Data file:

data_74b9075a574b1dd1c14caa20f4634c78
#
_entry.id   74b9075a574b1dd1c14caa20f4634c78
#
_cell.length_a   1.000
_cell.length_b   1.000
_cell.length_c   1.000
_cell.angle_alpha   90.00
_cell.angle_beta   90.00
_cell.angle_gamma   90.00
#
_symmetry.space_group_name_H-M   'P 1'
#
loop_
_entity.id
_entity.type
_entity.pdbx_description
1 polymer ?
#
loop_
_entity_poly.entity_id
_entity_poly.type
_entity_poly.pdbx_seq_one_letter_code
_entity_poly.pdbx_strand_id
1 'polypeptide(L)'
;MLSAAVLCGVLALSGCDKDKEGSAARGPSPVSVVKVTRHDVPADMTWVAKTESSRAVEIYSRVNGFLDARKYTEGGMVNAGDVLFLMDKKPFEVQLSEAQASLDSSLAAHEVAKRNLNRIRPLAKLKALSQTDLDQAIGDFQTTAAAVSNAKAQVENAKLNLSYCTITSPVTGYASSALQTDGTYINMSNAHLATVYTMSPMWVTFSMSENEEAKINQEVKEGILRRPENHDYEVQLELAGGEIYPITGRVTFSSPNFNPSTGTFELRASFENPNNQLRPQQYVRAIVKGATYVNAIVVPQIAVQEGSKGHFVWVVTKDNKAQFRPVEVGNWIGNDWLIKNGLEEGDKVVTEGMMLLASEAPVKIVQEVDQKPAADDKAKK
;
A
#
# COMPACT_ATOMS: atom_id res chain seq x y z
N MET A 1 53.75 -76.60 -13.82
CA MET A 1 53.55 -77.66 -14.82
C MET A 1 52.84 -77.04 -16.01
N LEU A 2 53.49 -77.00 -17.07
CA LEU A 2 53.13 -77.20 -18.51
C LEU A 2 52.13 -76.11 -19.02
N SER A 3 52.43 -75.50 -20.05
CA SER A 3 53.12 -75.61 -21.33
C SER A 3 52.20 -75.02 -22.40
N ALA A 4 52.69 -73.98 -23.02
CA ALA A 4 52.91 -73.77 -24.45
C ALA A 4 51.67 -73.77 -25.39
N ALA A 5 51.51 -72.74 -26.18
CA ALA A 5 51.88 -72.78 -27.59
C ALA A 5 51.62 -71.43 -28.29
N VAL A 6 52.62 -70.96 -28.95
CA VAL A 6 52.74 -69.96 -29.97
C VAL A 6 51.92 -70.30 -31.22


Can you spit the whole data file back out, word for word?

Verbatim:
data_74b9075a574b1dd1c14caa20f4634c78
#
_entry.id   74b9075a574b1dd1c14caa20f4634c78
#
_cell.length_a   1.000
_cell.length_b   1.000
_cell.length_c   1.000
_cell.angle_alpha   90.00
_cell.angle_beta   90.00
_cell.angle_gamma   90.00
#
_symmetry.space_group_name_H-M   'P 1'
#
loop_
_entity.id
_entity.type
_entity.pdbx_description
1 polymer ?
#
loop_
_entity_poly.entity_id
_entity_poly.type
_entity_poly.pdbx_seq_one_letter_code
_entity_poly.pdbx_strand_id
1 'polypeptide(L)'
;MLSAAVLCGVLALSGCDKDKEGSAARGPSPVSVVKVTRHDVPADMTWVAKTESSRAVEIYSRVNGFLDARKYTEGGMVNAGDVLFLMDKKPFEVQLSEAQASLDSSLAAHEVAKRNLNRIRPLAKLKALSQTDLDQAIGDFQTTAAAVSNAKAQVENAKLNLSYCTITSPVTGYASSALQTDGTYINMSNAHLATVYTMSPMWVTFSMSENEEAKINQEVKEGILRRPENHDYEVQLELAGGEIYPITGRVTFSSPNFNPSTGTFELRASFENPNNQLRPQQYVRAIVKGATYVNAIVVPQIAVQEGSKGHFVWVVTKDNKAQFRPVEVGNWIGNDWLIKNGLEEGDKVVTEGMMLLASEAPVKIVQEVDQKPAADDKAKK
;
A
#
# COMPACT_ATOMS: atom_id res chain seq x y z
N MET A 1 53.75 -76.60 -13.82
CA MET A 1 53.55 -77.66 -14.82
C MET A 1 52.84 -77.04 -16.01
N LEU A 2 53.49 -77.00 -17.07
CA LEU A 2 53.13 -77.20 -18.51
C LEU A 2 52.13 -76.11 -19.02
N SER A 3 52.43 -75.50 -20.05
CA SER A 3 53.12 -75.61 -21.33
C SER A 3 52.20 -75.02 -22.40
N ALA A 4 52.69 -73.98 -23.02
CA ALA A 4 52.91 -73.77 -24.45
C ALA A 4 51.67 -73.77 -25.39
N ALA A 5 51.51 -72.74 -26.18
CA ALA A 5 51.88 -72.78 -27.59
C ALA A 5 51.62 -71.43 -28.29
N VAL A 6 52.62 -70.96 -28.95
CA VAL A 6 52.74 -69.96 -29.97
C VAL A 6 51.92 -70.30 -31.22